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Is VR training more efficient than other learning methods?

by | Jun 3, 2020 | Blog, Technology

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VR training allows course and training providers to offer more efficient training with a higher degree of security at a lower cost. But how effective is VR training for learning?

VR training, also referred to as Virtual Reality Based Training (VRBT), is an interactive and dynamic teaching method that uses technology to simulate real-life situations.

Pilikon lyseblåAlso read: Can VR revolutionize training?

 

How efficient is VR training for learning?

It is not always easy to gain new knowledge.

The prominent German psychologist Hermann Ebbinghaus, showed in the 1880s just how difficult it is for people to remember new information through what he called “The forgetting cure”.

It was shown that in training situations where oral and image-based learning methods are used, the average person will forget about 50 percent of the information retained during the first hour.

Furthermore, the next day, they will have forgotten about 70 percent of the details, and without repeating the content, only 10 percent of the information will be retained after a month.

How much would we remember if VR were the learning method used?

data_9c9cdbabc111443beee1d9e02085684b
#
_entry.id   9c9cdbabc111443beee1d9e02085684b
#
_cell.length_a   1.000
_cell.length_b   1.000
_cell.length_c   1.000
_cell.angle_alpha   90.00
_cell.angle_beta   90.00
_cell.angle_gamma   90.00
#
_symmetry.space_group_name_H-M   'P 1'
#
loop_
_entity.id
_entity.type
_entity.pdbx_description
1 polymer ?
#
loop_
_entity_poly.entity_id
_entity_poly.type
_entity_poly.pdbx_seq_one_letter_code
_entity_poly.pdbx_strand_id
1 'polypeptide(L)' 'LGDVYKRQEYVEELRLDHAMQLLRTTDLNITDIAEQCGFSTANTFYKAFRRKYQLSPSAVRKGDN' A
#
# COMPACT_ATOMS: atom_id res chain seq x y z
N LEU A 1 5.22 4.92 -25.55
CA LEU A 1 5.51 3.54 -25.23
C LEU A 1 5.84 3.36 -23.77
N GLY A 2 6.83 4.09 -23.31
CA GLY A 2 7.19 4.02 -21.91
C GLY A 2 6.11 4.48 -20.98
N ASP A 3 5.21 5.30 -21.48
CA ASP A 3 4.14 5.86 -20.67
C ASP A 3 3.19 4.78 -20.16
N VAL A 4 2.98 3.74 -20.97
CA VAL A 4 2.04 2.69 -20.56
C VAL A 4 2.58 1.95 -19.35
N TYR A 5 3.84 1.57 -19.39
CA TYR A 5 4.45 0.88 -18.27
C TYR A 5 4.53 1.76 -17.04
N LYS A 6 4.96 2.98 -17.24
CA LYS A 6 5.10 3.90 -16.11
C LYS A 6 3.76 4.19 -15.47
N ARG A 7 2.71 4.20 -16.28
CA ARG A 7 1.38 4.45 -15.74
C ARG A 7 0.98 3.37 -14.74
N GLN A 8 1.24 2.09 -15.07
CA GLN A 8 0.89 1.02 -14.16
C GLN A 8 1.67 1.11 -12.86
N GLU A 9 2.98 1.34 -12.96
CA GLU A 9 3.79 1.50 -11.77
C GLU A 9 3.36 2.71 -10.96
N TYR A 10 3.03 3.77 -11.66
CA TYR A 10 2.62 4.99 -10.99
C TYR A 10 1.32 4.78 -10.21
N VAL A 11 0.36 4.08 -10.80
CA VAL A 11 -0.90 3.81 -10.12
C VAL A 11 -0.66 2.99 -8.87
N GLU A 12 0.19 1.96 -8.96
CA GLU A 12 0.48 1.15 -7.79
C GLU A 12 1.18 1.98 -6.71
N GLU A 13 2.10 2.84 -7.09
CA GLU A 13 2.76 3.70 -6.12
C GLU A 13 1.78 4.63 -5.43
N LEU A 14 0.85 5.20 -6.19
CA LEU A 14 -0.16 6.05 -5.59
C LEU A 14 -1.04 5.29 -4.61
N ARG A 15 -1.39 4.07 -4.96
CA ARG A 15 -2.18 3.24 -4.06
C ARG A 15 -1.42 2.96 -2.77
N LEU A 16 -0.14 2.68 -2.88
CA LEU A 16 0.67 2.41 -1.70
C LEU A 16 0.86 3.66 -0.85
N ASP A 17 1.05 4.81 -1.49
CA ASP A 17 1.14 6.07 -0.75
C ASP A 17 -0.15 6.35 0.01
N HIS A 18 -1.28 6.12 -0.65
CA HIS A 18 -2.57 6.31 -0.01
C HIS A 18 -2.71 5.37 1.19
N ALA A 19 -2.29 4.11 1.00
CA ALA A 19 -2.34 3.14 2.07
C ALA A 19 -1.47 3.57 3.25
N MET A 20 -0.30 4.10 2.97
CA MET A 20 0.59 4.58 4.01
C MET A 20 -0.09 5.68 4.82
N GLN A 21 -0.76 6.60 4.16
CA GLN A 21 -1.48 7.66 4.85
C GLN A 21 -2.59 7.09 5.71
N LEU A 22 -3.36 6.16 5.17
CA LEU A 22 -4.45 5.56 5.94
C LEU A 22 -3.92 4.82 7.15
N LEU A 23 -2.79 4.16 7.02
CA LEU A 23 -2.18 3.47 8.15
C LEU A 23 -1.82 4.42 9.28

New knowledge has a higher retention rate 

The National Education Association of the United States provides details on the learning retention of the most common learning methods we have today.

Learning retention refers to the process by which new information is transferred from the short-term memory to the long-term memory. In other words, it essentially involves gaining new knowledge.

While the learning retention is only 5 percent for lectures and 10 percent for reading, we find VR among the top 2 with a learning retention of 75 percent. VR training is only beaten by learning that happens through educating others, where the learning retention is at 90 percent.

VR learning retention

 

Computer and tablet beaten by VR

Researchers at the University of Maryland conducted one of the first in-depth analyzes of VR training. The goal was to determine if people learn better through virtual, engaging environments, than in more traditional settings, such as the use of a two-dimensional desktop computer or a handheld tablet.

Moreover, 40 percent of participants in the study scored at least 10 percent higher on learning retention when using VR than when using a computer or tablet. The researchers therefore concluded that people remember information better if it is presented to them in a virtual environment.

But why is it so?

 

The science behind why VR works in education

There are several reasons why VR training is effective in moving new knowledge from short-term memory to our long-term memory.

Here are three explanations:

 

It brings learning into the real world

Firstly, Research in neuroscience and psychology has revealed that the brain creates a mental map of an environment via the information it collects through our five senses.

The information then becomes part of our perception of reality. The more information we get through the senses, the more developed the mental maps become. When we then end up in a situation that seems familiar, the brain will be able to retrieve these maps and thus, predict what is going to happen next.